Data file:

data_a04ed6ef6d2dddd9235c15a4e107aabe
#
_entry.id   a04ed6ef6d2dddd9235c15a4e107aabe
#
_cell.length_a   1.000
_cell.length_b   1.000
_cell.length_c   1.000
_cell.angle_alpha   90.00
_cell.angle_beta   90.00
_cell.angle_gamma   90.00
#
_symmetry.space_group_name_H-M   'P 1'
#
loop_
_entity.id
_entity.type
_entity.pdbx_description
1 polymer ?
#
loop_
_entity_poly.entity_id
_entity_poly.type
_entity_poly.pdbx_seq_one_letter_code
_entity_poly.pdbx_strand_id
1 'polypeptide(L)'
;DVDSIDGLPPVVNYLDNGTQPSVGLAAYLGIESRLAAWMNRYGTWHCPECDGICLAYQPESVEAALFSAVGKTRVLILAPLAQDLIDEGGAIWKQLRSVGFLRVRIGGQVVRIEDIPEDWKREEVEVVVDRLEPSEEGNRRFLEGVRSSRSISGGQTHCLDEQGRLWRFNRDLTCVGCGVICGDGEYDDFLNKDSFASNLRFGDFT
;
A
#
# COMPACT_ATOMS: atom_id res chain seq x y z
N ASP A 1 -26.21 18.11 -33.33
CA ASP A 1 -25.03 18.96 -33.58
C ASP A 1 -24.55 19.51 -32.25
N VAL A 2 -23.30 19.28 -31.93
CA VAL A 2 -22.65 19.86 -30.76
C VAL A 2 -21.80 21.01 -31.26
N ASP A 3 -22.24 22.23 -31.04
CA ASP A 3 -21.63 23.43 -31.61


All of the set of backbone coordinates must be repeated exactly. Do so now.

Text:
data_a04ed6ef6d2dddd9235c15a4e107aabe
#
_entry.id   a04ed6ef6d2dddd9235c15a4e107aabe
#
_cell.length_a   1.000
_cell.length_b   1.000
_cell.length_c   1.000
_cell.angle_alpha   90.00
_cell.angle_beta   90.00
_cell.angle_gamma   90.00
#
_symmetry.space_group_name_H-M   'P 1'
#
loop_
_entity.id
_entity.type
_entity.pdbx_description
1 polymer ?
#
loop_
_entity_poly.entity_id
_entity_poly.type
_entity_poly.pdbx_seq_one_letter_code
_entity_poly.pdbx_strand_id
1 'polypeptide(L)'
;DVDSIDGLPPVVNYLDNGTQPSVGLAAYLGIESRLAAWMNRYGTWHCPECDGICLAYQPESVEAALFSAVGKTRVLILAPLAQDLIDEGGAIWKQLRSVGFLRVRIGGQVVRIEDIPEDWKREEVEVVVDRLEPSEEGNRRFLEGVRSSRSISGGQTHCLDEQGRLWRFNRDLTCVGCGVICGDGEYDDFLNKDSFASNLRFGDFT
;
A
#
# COMPACT_ATOMS: atom_id res chain seq x y z
N ASP A 1 -26.21 18.11 -33.33
CA ASP A 1 -25.03 18.96 -33.58
C ASP A 1 -24.55 19.51 -32.25
N VAL A 2 -23.30 19.28 -31.93
CA VAL A 2 -22.65 19.86 -30.76
C VAL A 2 -21.80 21.01 -31.26
N ASP A 3 -22.24 22.23 -31.04
CA ASP A 3 -21.63 23.43 -31.61